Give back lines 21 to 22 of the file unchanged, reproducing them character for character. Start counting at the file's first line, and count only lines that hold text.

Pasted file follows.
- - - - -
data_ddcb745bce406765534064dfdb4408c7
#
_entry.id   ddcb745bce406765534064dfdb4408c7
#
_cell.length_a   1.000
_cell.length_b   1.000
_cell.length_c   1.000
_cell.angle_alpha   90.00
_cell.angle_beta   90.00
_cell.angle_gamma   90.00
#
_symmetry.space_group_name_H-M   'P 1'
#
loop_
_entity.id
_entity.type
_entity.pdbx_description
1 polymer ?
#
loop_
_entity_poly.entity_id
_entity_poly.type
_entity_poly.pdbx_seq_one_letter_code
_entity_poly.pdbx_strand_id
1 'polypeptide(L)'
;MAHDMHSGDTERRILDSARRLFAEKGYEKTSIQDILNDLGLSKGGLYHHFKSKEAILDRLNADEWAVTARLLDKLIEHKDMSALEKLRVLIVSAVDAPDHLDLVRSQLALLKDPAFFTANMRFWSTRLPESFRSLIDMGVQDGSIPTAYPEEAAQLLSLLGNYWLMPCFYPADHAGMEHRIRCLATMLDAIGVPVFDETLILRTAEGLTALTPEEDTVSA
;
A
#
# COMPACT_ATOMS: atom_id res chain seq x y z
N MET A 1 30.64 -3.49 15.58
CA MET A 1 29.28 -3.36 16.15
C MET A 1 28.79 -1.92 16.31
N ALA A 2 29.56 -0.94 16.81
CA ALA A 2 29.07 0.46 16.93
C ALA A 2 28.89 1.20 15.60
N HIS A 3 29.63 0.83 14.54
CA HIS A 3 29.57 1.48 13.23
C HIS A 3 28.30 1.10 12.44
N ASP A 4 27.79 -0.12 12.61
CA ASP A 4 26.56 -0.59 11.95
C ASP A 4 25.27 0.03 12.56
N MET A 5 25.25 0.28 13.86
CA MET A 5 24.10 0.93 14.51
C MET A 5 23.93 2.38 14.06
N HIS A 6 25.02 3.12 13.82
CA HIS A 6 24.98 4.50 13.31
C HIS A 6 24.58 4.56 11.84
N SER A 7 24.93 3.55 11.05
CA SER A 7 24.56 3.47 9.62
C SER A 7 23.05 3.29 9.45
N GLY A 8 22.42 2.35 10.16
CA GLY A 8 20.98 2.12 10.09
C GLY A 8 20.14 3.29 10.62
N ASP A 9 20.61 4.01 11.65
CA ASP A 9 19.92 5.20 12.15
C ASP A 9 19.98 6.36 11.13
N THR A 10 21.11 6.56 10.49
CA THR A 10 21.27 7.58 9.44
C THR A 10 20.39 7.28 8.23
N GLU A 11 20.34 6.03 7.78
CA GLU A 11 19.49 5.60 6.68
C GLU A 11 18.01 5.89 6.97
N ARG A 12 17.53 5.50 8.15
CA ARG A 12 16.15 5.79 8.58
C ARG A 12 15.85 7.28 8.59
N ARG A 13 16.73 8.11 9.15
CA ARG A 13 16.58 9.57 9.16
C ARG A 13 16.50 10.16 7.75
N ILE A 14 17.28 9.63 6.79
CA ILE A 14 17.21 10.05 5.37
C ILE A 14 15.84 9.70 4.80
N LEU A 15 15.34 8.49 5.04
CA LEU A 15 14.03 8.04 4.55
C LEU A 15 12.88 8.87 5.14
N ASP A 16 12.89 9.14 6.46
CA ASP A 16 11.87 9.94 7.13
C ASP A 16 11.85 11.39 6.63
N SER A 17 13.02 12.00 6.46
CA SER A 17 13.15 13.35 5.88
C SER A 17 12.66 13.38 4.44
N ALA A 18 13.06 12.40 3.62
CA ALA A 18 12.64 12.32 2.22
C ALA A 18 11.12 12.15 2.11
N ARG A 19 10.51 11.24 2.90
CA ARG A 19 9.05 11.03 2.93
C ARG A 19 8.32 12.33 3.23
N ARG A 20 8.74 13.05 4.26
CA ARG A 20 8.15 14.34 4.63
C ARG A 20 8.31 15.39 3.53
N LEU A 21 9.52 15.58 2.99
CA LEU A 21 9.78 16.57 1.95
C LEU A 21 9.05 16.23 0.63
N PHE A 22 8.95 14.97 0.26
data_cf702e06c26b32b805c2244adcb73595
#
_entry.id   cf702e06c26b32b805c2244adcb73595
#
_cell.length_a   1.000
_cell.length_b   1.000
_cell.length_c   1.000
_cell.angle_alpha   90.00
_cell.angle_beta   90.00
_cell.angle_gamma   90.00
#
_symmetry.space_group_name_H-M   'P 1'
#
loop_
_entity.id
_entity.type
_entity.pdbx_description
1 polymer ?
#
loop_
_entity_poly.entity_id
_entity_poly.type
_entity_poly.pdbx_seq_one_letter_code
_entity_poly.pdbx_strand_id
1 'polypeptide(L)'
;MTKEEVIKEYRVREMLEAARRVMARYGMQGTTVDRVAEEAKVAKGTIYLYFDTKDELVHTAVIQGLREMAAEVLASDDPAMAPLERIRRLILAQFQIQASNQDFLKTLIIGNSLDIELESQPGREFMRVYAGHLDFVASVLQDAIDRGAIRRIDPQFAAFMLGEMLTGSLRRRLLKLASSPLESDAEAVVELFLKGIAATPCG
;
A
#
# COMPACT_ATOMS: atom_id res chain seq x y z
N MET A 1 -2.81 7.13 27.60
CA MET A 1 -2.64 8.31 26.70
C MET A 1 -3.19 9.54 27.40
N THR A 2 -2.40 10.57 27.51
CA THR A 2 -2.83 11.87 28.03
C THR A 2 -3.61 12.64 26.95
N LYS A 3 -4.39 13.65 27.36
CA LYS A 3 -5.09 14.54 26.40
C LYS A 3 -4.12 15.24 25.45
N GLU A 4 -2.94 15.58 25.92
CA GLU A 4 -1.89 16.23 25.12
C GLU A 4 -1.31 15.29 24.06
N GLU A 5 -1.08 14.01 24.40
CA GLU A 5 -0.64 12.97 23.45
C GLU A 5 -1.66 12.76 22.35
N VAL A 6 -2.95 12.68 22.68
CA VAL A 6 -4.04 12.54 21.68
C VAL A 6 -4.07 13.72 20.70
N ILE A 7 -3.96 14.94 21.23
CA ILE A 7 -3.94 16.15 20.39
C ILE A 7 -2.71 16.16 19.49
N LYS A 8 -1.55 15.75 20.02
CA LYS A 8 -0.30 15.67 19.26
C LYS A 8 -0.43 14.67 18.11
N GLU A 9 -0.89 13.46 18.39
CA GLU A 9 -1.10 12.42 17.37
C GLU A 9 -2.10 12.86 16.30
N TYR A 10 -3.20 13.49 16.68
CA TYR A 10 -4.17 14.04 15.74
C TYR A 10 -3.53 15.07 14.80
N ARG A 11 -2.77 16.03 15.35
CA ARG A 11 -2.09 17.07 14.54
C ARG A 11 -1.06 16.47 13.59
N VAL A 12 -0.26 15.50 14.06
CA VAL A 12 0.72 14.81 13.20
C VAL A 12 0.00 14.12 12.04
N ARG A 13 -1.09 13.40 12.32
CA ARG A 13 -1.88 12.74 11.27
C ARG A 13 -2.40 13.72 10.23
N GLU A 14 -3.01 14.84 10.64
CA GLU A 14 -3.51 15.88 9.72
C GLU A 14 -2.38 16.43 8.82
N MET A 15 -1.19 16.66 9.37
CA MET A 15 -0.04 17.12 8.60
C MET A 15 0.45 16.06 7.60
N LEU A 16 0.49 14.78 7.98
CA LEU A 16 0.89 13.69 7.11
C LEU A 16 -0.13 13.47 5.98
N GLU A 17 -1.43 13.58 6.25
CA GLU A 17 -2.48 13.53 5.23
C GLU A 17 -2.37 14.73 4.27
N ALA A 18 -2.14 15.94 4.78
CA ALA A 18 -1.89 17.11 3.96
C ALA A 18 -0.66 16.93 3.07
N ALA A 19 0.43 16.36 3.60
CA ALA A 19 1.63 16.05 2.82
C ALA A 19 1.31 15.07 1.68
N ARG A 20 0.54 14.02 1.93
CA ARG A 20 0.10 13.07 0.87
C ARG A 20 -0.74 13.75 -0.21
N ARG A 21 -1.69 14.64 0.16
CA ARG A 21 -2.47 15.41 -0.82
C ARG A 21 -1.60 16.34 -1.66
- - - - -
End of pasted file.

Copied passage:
_entity_poly.entity_id
_entity_poly.type